Reply
    • BarrelRacingTips
      BarrelRacingTips says:

      Thanks for your comment Linae! If you’re feeling a bit stuck, you might consider selling ONE of your mares and buying one finished horse. That way you can learn from that horse and continue to develop your skills with the other one? Also, it never hurts to get connected with a professional you admire who might be able to see some things you’re overlooking. It’s so amazing how often we miss things in our own horsemanship, that may be obvious to others who would be glad to help us get to the next level. You’re aware and willing to do the work – that’s the most immportant first step! So glad you enjoyed the article, keep up the good work! 🙂

      Reply
  3. Lyndsey Pearson
    Lyndsey Pearson says:

    This article will help- I know my horse has potentiel but I need to stay realistic. Thanks you I was getting a little over in my head about what he is capable of

    Reply
  4. Tina billie
    Tina billie says:

    I seen this post months back. It gave me so much inspiration that i put more of my focus on horsemanship. There are not many barrel horse trainers close by that i could intern per say with. But there are plenty of horsemanship clinicians. If there are barrelhorse clinics nearby i try to make an effort to go. It has made me a better leader to my lil herd of 3 plus me,lol! I really am grateful of your insight. Everything you say to try i apply with my horses. i always look forward to the emails.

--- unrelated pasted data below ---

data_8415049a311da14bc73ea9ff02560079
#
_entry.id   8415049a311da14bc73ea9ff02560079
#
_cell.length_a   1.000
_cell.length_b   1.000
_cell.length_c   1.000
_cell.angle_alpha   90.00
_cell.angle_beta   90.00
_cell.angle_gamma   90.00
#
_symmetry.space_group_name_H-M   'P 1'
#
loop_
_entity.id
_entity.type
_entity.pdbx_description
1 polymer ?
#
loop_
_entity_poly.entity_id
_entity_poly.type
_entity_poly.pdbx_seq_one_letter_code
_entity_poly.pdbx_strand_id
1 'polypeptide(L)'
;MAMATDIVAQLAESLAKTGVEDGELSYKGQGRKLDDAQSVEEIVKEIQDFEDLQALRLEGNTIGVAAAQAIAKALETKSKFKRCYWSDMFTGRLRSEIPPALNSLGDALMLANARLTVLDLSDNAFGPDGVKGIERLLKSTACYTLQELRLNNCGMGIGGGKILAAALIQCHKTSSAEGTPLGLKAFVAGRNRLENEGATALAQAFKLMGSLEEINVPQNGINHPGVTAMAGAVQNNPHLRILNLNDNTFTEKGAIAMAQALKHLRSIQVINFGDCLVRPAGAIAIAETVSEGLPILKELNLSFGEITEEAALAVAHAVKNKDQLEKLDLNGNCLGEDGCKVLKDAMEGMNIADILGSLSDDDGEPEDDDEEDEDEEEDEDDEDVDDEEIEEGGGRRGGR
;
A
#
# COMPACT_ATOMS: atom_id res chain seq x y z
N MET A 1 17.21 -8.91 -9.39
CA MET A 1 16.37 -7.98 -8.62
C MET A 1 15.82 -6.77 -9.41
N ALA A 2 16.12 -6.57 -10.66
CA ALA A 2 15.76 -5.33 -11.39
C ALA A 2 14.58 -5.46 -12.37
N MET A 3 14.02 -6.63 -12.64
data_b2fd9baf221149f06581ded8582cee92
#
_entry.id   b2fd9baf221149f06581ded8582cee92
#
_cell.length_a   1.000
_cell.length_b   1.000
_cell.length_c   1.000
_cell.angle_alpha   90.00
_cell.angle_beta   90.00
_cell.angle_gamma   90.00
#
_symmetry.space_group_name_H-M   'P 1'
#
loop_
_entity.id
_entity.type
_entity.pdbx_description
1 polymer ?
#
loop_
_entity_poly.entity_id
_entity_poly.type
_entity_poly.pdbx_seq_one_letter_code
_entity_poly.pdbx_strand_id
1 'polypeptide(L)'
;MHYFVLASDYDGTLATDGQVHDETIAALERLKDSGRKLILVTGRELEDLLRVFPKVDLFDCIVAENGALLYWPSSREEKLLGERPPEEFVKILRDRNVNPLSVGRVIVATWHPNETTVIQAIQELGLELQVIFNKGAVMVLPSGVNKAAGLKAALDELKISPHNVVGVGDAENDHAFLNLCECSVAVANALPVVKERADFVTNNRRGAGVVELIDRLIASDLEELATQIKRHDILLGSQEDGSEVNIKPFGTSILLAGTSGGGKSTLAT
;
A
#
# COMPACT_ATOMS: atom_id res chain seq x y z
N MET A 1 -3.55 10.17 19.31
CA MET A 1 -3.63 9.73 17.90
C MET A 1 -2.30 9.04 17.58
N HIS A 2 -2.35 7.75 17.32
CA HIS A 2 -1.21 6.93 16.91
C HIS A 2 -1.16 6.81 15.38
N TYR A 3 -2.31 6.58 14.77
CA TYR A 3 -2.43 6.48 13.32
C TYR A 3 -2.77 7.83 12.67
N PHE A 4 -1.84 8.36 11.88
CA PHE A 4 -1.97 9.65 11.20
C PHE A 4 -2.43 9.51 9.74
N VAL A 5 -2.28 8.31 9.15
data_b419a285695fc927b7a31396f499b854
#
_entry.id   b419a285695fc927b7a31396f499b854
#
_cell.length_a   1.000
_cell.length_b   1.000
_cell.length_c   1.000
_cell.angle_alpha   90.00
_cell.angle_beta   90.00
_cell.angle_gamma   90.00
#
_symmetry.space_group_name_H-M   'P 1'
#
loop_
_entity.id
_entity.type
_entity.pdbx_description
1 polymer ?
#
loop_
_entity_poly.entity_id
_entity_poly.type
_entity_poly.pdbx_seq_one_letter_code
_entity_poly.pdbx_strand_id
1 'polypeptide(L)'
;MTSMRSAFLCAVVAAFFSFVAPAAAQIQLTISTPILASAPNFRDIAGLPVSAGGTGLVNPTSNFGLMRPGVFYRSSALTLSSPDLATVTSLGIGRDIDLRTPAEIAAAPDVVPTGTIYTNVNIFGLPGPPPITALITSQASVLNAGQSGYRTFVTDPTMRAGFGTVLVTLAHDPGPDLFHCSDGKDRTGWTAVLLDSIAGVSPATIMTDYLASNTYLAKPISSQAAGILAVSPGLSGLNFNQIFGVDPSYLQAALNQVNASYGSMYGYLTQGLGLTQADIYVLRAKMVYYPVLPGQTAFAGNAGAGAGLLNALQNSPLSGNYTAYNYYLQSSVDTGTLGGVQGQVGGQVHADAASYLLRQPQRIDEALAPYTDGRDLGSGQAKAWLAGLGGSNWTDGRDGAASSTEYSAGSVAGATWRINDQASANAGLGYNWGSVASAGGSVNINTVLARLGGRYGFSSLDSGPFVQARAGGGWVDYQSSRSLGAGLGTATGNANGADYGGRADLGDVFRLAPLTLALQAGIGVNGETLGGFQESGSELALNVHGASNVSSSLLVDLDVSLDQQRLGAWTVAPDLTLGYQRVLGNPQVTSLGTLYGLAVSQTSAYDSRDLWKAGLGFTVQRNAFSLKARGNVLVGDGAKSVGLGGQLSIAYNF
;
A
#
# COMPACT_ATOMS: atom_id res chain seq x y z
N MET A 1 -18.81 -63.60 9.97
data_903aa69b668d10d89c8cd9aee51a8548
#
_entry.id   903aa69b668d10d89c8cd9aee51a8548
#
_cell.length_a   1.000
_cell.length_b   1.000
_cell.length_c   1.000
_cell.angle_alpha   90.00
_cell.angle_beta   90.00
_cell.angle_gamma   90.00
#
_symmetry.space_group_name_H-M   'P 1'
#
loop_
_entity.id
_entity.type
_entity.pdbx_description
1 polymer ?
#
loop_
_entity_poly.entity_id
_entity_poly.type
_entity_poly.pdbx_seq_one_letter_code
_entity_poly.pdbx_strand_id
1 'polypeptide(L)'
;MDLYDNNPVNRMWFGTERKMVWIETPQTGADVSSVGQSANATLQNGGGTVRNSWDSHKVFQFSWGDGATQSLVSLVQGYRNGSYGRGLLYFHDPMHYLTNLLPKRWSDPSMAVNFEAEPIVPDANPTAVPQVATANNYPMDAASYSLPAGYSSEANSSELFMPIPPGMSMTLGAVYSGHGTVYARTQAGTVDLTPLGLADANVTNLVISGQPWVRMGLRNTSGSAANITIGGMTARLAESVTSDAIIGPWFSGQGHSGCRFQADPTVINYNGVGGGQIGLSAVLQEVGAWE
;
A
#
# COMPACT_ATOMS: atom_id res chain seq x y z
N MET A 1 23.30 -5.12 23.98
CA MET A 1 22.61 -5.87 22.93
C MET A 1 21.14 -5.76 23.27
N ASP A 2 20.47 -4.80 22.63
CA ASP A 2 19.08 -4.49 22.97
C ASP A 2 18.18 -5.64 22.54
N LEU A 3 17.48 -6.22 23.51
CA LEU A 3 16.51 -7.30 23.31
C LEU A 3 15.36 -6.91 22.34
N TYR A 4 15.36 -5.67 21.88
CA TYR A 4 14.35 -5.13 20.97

Reply
    • BarrelRacingTips
      BarrelRacingTips says:

      Thanks Tina! It seems like we all face challenges of some sort when it comes to better developing ourselves and our horsemanship. It’s so important to ask “What CAN I do?” rather than just see limitations. Even when I’ve lived in the middle of now where, or the “frozen tundra” there was always SOMETHING I could do to improve – it’s that drive and determination that makes all the difference! Thanks again for your kind words and keep up the great work! 🙂

      Reply
  5. sandra
    sandra says:

    I’m so glad you posted this again! It came at just the right moment when I was trying to figure out if my horse has it or not.

    Reply
    • BarrelRacingTips
      BarrelRacingTips says:

      Glad you enjoyed it Sandra, good food for thought, huh? We all get so emotionally attached and have BIG dreams for our horses but also need to be realistic about what they are capable of, and how TOUGH the competition really is!

      Reply